We work with a group of leading kidney health professionals and researchers, kidney consumers and people of influence to help steer our research agenda
Our national Research Advisory Group comprises some of Australia’s leading kidney health professionals and researchers, kidney consumers and people of influence. The Group provides ongoing input and support for our Research Strategy and Agenda and mission to ‘Improve the lives of all people affected by kidney disease through the support of research.’
Professor Steven James Chadban; BMed (hons), PhD, FRACP
Prof Chadban works as a clinician scientist at Royal Prince Alfred Hospital (RPAH), where he is Area Director of Renal Medicine, and as Leader of the Kidney Node, Charles Perkins Centre, University of Sydney.
He is the immediate past-President of TSANZ and current Councillor of The Transplantation Society. Professor Chadban also serves as Chair of the Transplant Liaison Advisory Group to The Australian Organ and Tissue Authority, Chair of the CKD group of the AIHW National Vascular Diseases Monitoring Group, and as a member of the ANZDATA Executive. He is Co-Chair of the KDIGO Guideline Group on Kidney Transplant Candidacy and a member of the NHMRC Ethical Guidelines for deceased and living donor transplantation groups.
Professor Chadban received the University Medal for Medicine in Newcastle, trained in Newcastle then moved to Monash to complete FRACP training in Nephrology and a PhD (1995-7) in kidney immunopathology, then a post-doc at Cambridge as a Jacquot scholar, prior to returning to Monash to run the kidney and pancreas transplant program and establish research teams in basic immunology, clinical transplantation and epidemiology of kidney disease. Prof Chadban moved to RPAH and University of Sydney in 2003.
Chadban has published over 200 papers, has over 11,000 citations and H-Index 54. His research themes include:
Chadban's goals are to better understand the causes of kidney and kidney transplant failure; to increase opportunities for patients to participate in clinical trials; to design and conduct clinical trials which bring lab discoveries to the clinic, address areas important to patients and clinicians, with longer follow-up at lower cost through use of clinical databases and Registries; to increase health care worker understanding and involvement in research; all in a bid to improve outcomes for patients in Australia and worldwide.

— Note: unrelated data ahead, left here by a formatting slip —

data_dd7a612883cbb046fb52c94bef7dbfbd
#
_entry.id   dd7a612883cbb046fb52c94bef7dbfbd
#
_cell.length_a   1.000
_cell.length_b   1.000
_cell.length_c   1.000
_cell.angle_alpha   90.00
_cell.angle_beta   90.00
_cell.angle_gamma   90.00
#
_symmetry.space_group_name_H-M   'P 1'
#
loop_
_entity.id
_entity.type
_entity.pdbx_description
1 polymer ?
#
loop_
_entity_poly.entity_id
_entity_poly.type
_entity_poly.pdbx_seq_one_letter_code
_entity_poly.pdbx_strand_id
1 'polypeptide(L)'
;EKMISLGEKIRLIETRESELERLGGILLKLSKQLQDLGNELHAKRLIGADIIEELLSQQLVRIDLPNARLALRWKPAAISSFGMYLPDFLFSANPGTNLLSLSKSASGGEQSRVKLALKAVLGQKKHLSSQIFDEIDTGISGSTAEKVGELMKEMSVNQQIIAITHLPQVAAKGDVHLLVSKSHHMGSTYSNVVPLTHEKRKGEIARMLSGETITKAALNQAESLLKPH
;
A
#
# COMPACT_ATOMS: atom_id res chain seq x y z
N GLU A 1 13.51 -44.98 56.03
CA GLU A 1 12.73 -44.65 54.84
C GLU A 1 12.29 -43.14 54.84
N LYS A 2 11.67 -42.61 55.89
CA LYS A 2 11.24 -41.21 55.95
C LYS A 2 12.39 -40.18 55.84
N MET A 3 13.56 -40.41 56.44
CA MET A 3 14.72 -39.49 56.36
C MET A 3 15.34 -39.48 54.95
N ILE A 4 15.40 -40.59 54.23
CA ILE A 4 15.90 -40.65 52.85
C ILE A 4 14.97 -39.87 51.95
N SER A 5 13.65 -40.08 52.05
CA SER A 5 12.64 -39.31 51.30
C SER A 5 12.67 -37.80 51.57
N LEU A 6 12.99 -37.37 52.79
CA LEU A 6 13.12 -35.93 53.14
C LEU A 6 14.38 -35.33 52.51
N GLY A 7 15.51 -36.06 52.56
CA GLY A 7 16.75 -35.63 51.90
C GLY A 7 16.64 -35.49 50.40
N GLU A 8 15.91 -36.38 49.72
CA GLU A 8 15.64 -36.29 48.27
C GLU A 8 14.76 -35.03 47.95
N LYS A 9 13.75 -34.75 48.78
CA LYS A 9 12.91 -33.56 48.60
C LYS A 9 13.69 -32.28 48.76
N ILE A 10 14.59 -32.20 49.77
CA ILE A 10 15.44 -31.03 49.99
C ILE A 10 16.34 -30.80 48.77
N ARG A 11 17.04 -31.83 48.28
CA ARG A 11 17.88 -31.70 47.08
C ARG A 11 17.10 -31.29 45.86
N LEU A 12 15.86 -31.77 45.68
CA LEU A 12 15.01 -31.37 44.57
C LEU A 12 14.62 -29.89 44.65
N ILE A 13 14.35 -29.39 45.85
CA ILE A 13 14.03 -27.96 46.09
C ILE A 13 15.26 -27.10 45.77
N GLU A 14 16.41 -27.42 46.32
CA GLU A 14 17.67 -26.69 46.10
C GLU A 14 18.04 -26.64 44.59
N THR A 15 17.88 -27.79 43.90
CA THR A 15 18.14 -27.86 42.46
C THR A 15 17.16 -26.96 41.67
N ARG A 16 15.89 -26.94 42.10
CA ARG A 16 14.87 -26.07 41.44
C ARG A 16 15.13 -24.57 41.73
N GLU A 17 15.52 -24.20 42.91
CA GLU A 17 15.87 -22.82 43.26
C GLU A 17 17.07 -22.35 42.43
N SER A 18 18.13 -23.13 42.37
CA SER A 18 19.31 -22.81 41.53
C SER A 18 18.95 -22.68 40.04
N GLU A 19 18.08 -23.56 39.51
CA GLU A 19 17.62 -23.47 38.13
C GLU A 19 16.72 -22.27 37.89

Peter Jon Hartshorne, Bsc Civ. Eng and MBA
Mr. Hartshorne was appointed to KHA Board in April 2008. He has a particular interest in research.
After serving a 6-year cadetship with McKinsey and Co. he went on to work for many top 100 international companies in the areas of Strategy and Technology enablement. He is now the Managing Director, Partner and Founder of The Infinity Group [established 1994] of companies, a private professional services firm in Australia, India and UK.
In addition, Mr. Hartshorne is Chairman of Scholaris International Ltd., an international education-based Software Company and Redgum Corporate Pty.Ltd. He is a member of the Remuneration and Succession Planning Committees and was appointed Chair of the KHA Finance Committee March 2016.
A/Prof Jesudason (MBBS, PhD, FRACP; née Prasad) is a Staff Specialist Nephrologist and Chair of the Clinical Research Group at the Royal Adelaide Hospital’s Central Northern Adelaide Renal and Transplant Service (CNARTS), the National Clinical Director of Kidney Health Australia and Associate Professor, University of Adelaide.
A/Prof Jesudason is an expert in CKD and pregnancy in patients with CKD. She has built substantial research capacity and grown the research workforce within CNARTS. In 2015, she established the CNARTS Clinical Research Group, conducting patient-centred studies to immediately influence clinical care through evidence-based practice changes, with a focus on the transition to dialysis; psychological resilience and coping; patient-reported outcome measures and symptom burden; community partnerships to inform kidney care for Indigenous patients. She is recognised as an expert on Parenthood in kidney patients, has been an invited speaker on Pregnancy and Renal Disease >30 times since 2012. She has published widely on this topic and her work is highlighted in Guidelines and clinical practice reviews. She established the only Obstetric Nephrology Service in SA in 2012, and her research has influenced models of care for women with CKD. She uses a broad array of methodologies (population data linkage, registry, cohort studies, qualitative, systematic reviews, basic science) to investigate parenthood outcomes for women and men with kidney disease. She is a senior researcher with the “Better evidence and Translation in Chronic Kidney Disease” (BEAT-CKD) Program. She is a lead contributor to the “Consumer Engagement in Research” stream which has spearheaded consumer engagement in research and scientific meetings across Australia and is involved in research projects with the ANZDATA registry pillar of BEATCKD. A/Prof Jesudason has extensive collaborations and investigator roles across diverse and multi-disciplinary projects with the BEATCKD program, ANZDATA Registry, The George Institute (including their Consumer and Community Engagement Working Group), SAHMRI Wardliparingga Aboriginal Research Unit, KHA-CARI Renal Guidelines Group, University of SA (Exercise Physiology, Pharmacology, Nursing), University of Adelaide )Pharmacology, Nursing, Aboriginal Health, Psychology), Robinson Institute Pregnancy and Birth group, AMOSS Obstetric Surveillance System, Standardised Outcomes in Nephrology (SONG) global initiative.